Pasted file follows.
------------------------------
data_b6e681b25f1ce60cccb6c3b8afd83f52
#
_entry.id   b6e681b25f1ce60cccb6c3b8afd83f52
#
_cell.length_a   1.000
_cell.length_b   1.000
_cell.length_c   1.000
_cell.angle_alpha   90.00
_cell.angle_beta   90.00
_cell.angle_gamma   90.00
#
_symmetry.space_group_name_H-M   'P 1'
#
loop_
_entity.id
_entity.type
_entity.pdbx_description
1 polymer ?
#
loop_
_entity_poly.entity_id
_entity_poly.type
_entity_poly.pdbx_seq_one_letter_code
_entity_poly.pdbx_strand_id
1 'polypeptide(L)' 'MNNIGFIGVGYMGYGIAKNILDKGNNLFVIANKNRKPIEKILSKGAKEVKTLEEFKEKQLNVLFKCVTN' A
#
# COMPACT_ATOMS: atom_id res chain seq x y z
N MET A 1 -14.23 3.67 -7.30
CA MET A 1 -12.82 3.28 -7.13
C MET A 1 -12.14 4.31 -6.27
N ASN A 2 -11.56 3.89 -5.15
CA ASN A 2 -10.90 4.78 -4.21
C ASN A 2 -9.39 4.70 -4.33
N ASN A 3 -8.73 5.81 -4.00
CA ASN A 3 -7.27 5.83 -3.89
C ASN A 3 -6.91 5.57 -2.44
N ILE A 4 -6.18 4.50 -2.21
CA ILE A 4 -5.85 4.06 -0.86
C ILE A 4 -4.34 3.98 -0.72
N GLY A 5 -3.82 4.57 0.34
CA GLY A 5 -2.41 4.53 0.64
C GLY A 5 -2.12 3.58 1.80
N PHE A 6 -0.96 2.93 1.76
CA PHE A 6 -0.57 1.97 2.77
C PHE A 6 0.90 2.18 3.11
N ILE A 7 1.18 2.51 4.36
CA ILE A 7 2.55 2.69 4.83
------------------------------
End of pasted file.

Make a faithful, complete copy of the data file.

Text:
data_b6e681b25f1ce60cccb6c3b8afd83f52
#
_entry.id   b6e681b25f1ce60cccb6c3b8afd83f52
#
_cell.length_a   1.000
_cell.length_b   1.000
_cell.length_c   1.000
_cell.angle_alpha   90.00
_cell.angle_beta   90.00
_cell.angle_gamma   90.00
#
_symmetry.space_group_name_H-M   'P 1'
#
loop_
_entity.id
_entity.type
_entity.pdbx_description
1 polymer ?
#
loop_
_entity_poly.entity_id
_entity_poly.type
_entity_poly.pdbx_seq_one_letter_code
_entity_poly.pdbx_strand_id
1 'polypeptide(L)' 'MNNIGFIGVGYMGYGIAKNILDKGNNLFVIANKNRKPIEKILSKGAKEVKTLEEFKEKQLNVLFKCVTN' A
#
# COMPACT_ATOMS: atom_id res chain seq x y z
N MET A 1 -14.23 3.67 -7.30
CA MET A 1 -12.82 3.28 -7.13
C MET A 1 -12.14 4.31 -6.27
N ASN A 2 -11.56 3.89 -5.15
CA ASN A 2 -10.90 4.78 -4.21
C ASN A 2 -9.39 4.70 -4.33
N ASN A 3 -8.73 5.81 -4.00
CA ASN A 3 -7.27 5.83 -3.89
C ASN A 3 -6.91 5.57 -2.44
N ILE A 4 -6.18 4.50 -2.21
CA ILE A 4 -5.85 4.06 -0.86
C ILE A 4 -4.34 3.98 -0.72
N GLY A 5 -3.82 4.57 0.34
CA GLY A 5 -2.41 4.53 0.64
C GLY A 5 -2.12 3.58 1.80
N PHE A 6 -0.96 2.93 1.76
CA PHE A 6 -0.57 1.97 2.77
C PHE A 6 0.90 2.18 3.11
N ILE A 7 1.18 2.51 4.36
CA ILE A 7 2.55 2.69 4.83